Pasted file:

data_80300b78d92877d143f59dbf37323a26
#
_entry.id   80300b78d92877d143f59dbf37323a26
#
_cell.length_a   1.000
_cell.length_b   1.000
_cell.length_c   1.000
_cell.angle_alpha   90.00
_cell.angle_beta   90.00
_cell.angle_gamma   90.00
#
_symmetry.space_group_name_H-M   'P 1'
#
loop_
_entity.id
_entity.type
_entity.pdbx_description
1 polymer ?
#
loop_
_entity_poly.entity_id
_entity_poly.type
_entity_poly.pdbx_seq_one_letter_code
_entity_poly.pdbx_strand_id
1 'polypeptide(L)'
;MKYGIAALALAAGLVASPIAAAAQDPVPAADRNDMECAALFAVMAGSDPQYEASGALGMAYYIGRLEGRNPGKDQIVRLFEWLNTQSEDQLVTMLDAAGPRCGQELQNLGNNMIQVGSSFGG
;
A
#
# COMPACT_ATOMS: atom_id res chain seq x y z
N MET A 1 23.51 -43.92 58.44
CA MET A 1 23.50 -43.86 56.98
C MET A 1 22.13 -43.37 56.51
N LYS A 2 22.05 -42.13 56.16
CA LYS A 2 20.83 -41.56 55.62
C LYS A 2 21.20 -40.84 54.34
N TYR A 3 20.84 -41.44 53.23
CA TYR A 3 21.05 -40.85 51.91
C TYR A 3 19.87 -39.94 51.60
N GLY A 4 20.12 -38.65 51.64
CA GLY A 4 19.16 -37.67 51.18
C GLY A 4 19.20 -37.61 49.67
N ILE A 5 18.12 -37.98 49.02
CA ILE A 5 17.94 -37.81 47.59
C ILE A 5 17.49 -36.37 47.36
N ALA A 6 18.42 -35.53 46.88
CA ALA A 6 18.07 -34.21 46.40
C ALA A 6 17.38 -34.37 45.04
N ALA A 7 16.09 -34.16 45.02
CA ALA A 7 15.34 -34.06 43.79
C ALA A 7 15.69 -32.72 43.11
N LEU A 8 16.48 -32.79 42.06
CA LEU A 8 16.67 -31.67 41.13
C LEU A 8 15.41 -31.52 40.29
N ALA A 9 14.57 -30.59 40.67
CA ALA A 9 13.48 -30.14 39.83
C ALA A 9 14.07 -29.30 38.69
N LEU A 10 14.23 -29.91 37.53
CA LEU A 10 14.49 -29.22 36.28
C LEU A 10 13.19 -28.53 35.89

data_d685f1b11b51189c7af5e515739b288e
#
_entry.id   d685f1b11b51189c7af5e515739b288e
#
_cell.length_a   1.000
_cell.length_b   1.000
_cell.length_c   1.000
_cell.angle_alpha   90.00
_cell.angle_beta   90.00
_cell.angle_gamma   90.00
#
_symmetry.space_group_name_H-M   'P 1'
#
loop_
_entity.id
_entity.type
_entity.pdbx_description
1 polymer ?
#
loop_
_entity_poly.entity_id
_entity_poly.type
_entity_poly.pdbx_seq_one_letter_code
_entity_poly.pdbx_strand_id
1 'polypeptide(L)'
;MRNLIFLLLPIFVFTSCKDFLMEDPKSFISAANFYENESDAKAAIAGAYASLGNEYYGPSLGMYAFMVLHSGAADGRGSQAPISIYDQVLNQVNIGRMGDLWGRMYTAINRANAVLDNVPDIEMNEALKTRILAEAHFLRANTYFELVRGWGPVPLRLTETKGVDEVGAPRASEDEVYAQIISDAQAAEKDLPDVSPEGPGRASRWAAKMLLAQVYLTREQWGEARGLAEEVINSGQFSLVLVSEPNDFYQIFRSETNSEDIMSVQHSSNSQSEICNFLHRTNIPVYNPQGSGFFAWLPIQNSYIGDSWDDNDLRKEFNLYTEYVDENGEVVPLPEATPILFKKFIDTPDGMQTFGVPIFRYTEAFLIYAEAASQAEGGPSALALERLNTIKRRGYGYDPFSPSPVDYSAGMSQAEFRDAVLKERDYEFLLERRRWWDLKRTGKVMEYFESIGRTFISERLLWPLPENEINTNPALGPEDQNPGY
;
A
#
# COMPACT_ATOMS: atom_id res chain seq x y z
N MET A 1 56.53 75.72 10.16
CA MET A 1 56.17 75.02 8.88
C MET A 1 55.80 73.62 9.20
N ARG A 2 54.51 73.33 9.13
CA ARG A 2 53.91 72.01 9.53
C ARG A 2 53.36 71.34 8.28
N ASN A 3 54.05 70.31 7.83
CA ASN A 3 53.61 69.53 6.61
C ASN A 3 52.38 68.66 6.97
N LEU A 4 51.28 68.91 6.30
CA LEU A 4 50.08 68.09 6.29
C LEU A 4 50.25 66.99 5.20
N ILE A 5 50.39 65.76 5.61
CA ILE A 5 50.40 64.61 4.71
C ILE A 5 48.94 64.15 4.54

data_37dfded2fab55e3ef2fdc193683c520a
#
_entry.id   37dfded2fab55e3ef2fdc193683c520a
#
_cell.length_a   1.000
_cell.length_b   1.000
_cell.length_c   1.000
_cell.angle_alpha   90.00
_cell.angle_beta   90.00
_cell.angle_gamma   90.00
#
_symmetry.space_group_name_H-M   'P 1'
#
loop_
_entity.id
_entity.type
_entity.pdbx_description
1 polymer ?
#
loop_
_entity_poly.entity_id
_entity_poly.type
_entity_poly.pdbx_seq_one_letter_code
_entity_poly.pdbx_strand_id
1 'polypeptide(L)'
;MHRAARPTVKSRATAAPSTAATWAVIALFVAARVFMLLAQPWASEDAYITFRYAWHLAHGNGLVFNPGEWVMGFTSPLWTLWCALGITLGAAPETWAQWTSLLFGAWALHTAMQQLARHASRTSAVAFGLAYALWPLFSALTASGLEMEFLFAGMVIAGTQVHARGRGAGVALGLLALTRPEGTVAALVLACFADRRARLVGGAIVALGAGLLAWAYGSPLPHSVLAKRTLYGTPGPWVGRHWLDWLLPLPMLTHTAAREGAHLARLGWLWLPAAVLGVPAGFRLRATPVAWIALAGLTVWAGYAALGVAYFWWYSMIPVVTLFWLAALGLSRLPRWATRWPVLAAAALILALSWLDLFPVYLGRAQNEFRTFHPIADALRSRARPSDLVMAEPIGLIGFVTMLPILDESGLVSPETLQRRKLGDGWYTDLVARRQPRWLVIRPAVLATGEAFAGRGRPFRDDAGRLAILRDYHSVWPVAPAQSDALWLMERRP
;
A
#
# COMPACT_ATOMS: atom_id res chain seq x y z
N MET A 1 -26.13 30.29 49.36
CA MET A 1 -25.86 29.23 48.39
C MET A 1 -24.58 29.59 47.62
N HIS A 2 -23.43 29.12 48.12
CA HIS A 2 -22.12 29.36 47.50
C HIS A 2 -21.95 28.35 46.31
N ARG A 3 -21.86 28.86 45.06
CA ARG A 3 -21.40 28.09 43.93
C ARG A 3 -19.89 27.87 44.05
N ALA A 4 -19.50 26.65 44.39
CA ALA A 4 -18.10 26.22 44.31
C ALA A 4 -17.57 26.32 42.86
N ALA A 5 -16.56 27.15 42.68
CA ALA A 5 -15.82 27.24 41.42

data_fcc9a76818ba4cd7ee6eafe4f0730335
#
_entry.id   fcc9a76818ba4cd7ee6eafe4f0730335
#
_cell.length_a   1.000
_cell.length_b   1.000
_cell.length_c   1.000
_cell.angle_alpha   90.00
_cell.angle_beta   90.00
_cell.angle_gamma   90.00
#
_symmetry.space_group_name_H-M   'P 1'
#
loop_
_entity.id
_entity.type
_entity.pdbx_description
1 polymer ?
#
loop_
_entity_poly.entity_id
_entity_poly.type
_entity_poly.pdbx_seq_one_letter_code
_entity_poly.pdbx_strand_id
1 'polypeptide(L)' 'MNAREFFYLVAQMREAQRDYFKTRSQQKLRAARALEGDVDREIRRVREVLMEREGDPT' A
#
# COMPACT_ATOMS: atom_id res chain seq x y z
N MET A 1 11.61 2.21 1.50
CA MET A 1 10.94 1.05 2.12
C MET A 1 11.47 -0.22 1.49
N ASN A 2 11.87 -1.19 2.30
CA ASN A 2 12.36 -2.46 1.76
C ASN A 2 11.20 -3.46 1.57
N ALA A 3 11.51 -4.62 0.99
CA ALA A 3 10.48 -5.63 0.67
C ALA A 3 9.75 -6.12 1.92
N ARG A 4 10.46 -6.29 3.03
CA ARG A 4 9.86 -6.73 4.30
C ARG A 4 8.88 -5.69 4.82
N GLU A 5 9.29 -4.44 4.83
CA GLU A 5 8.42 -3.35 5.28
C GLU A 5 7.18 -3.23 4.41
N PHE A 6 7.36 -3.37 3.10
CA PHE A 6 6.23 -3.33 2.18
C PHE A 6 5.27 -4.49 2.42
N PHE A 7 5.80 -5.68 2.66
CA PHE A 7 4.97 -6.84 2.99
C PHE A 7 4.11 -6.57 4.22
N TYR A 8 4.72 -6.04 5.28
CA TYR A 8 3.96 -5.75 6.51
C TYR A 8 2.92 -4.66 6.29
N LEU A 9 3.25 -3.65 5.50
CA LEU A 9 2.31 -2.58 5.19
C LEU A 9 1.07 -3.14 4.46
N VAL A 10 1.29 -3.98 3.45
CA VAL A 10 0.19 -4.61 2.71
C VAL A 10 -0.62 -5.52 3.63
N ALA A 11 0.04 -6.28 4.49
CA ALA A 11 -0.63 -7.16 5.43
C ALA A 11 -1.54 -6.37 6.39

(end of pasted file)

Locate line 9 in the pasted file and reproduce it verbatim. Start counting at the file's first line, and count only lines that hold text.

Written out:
_cell.angle_beta   90.00